Nicotine mouth spray
Like with nicotine gum, you can get nicotine from nicotine mouth spray either sublingually or through the gums and the thin tissues of the mouth. Many smokers prefer this mouth spray to other quit-smoking aids that deliver nicotine through the mouth, as the bitter flavor of nicotine can be masked by different flavors of mouth spray.
To use nicotine mouth spray, point the dispenser towards your open mouth and firmly press the depressor once or twice. The mist should float directly into your mouth. In some cases, you’ll have to prime the pump first by rapidly pressing the depressor while the dispenser is pointed away from your face. This commonly happens if you don’t frequently use your mouth spray. You can use two sprays at once, but try to keep your usage at a maximum of 4 sprays per hour or 64 sprays in 24 hours.
The use of nicotine mouth spray is not recommended if less than twelve hours has passed since your last cigarette.

⦁    Nicotine-Free Quit-Smoking Aids
These quit-smoking aids are more suitable for smokers determined to really quit smoking cold turkey. These aids explore other methods of helping you deal with nicotine withdrawal and all the stress and discomfort it brings.
Smartphone apps
Is there anything your trusty smartphone can’t do? We’re truly lucky to live in a time where quit-smoking apps can be downloaded to iPhones as well as Android phones, Windows Mobile phones, and BlackBerry devices. You can even download these apps to your iPad or iPod. You can set up these apps to send you reminders or encouraging messages so you can keep yourself on track on your journey to quit smoking. Some great quit-smoking apps you can use include:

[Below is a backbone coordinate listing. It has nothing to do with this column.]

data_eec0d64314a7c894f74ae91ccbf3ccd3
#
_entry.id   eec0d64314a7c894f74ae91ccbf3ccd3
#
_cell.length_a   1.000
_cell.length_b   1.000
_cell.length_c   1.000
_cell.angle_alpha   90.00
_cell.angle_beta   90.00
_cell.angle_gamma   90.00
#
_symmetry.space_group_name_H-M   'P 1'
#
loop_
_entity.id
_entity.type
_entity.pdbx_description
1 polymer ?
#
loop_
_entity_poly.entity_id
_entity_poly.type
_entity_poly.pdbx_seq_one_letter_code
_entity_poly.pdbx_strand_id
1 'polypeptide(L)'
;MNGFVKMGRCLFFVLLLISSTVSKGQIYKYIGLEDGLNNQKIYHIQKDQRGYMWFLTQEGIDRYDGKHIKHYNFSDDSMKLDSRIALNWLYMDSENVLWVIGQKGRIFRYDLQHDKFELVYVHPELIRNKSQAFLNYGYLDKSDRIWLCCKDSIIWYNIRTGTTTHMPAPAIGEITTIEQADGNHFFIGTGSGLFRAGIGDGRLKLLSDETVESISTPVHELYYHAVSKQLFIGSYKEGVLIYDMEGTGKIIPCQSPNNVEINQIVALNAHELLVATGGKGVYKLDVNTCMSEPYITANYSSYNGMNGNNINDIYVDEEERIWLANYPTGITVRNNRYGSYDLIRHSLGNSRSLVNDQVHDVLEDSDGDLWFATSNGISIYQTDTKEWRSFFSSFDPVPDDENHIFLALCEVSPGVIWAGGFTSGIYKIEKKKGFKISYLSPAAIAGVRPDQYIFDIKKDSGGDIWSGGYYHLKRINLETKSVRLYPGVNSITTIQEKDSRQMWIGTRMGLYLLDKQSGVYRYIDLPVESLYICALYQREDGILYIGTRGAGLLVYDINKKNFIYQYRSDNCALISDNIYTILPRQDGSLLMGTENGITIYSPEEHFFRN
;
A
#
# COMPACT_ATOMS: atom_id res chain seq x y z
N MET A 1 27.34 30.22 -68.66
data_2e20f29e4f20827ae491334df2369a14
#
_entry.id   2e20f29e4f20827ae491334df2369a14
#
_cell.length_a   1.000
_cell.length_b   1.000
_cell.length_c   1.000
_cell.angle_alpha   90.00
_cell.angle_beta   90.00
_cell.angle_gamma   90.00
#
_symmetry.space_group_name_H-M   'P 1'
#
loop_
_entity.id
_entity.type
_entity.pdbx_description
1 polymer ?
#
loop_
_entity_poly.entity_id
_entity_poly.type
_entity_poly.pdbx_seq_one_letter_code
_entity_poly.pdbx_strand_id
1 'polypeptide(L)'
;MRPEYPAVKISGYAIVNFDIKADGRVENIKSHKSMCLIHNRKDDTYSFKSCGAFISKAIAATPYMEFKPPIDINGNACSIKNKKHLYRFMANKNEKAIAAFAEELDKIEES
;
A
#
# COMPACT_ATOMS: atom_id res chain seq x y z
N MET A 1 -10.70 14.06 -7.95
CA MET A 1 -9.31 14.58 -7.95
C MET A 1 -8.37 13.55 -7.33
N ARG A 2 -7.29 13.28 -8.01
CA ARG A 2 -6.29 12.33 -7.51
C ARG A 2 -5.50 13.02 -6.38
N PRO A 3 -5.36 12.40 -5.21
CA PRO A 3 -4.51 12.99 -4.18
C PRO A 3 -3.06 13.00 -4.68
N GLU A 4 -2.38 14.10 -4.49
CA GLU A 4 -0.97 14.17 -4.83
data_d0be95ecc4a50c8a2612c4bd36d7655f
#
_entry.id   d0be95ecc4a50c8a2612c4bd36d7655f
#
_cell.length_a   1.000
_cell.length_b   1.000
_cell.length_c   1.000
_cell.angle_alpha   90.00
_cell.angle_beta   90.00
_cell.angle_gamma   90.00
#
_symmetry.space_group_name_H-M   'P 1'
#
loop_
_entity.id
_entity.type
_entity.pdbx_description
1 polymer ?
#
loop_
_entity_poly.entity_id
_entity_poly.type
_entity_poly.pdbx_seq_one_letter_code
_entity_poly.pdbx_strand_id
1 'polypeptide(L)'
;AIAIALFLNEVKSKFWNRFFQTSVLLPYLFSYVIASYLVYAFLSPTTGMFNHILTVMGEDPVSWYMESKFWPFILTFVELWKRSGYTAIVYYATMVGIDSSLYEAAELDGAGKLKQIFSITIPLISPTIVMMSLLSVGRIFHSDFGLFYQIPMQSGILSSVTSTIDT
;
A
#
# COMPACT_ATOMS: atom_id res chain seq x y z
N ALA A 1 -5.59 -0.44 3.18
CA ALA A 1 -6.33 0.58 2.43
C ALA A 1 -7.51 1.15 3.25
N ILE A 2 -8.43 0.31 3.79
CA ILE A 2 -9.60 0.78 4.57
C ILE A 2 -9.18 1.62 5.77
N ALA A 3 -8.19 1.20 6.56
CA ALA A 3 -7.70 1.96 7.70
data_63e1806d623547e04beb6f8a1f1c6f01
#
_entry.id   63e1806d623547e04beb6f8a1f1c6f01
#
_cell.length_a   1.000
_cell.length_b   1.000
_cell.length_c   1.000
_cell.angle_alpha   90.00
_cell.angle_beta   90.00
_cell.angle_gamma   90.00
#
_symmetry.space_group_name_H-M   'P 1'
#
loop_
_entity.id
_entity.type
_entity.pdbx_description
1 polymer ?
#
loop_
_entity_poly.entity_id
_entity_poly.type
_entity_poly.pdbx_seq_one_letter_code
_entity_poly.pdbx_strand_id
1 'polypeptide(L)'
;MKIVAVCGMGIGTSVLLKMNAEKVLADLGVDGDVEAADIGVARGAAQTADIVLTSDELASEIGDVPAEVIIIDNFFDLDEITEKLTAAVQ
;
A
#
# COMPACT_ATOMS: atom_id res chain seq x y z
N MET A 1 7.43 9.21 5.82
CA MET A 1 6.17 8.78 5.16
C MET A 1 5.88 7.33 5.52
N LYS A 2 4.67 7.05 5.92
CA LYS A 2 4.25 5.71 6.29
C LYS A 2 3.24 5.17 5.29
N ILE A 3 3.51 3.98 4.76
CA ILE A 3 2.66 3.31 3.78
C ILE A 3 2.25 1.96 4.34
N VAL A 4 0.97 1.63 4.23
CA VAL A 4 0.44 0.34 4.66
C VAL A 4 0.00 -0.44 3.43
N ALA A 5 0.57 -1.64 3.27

⦁    LIVESTRONG MyQuit Coach (Apple)
⦁    Quit Smoking (Android)
⦁    Tweetsmoking (Android)
⦁    Butt Out (iPhone)
⦁    Quit Smoking: Cessation Nation (Android)
In the US, you can get medications that can reduce the intensity of nicotine cravings, relieve stress, and prevent the depression the major lifestyle change of quitting smoking can bring. Medications such as Zyban (also known by the generic name bupropion) and Chantix can reportedly help you get rid of your smoking habits.
Classified as an aminoketone drug, Zyban regulates levels of brain chemicals such as dopamine. By increasing these chemical levels, this medication can help in decreasing the frequency of nicotine cravings. Some say that there are side effects to using Zyban, though; increased risk of palpitations, physical weakness, and even depression are just some of the potential side effects of this quit-smoking aid. This is why you should consult with your physician if you plan to take Zyban as part of your decision to quit smoking.
Using Zyban also takes some planning, as the medication can take up to three weeks to become effective. So you’ll want to start taking the medication as early as three weeks before you decide to stop smoking. The good news is that many ex-smokers report that Zyban reduced their cigarette cravings ahead of their quit date.
Many ex-smokers swear by the effectiveness of acupuncture and acupressure as quit-smoking aids. Both methods stimulate specific acupuncture points to relieve pressure or pain and to promote healing. If you’re not averse to the idea of having tiny needles inserted into different areas of your body, you might want to give acupuncture a try. If you would rather not deal with needles, try out acupressure, which uses pressure instead of needles. Whichever method you try out, make sure to seek the services only of qualified professionals.
Hypnosis is a controversial method of quitting smoking, primarily because many people don’t believe in hypnosis. However, many former smokers have attested to its helpfulness.
A therapist usually oversees hypnosis sessions. Individuals seeking to be hypnotized are asked to relax or meditate so they can calm and clear their minds. Once the individual is calm and relaxed, the therapist uses guided imagery to help the mind focus on certain goals or objectives, as the mind is more impressionable when it’s relaxed. If the hypnosis is successful, the individual can permanently quit smoking right then and there.
Even if that goal is not quite achieved, hypnosis can still help in reducing stress levels and preventing anxiety and anger. This still allows the smoker to more easily focus on his or her goal of quitting smoking. Hypnosis might not be the ideal quit-smoking aid for you, but you have nothing to lose by trying it out.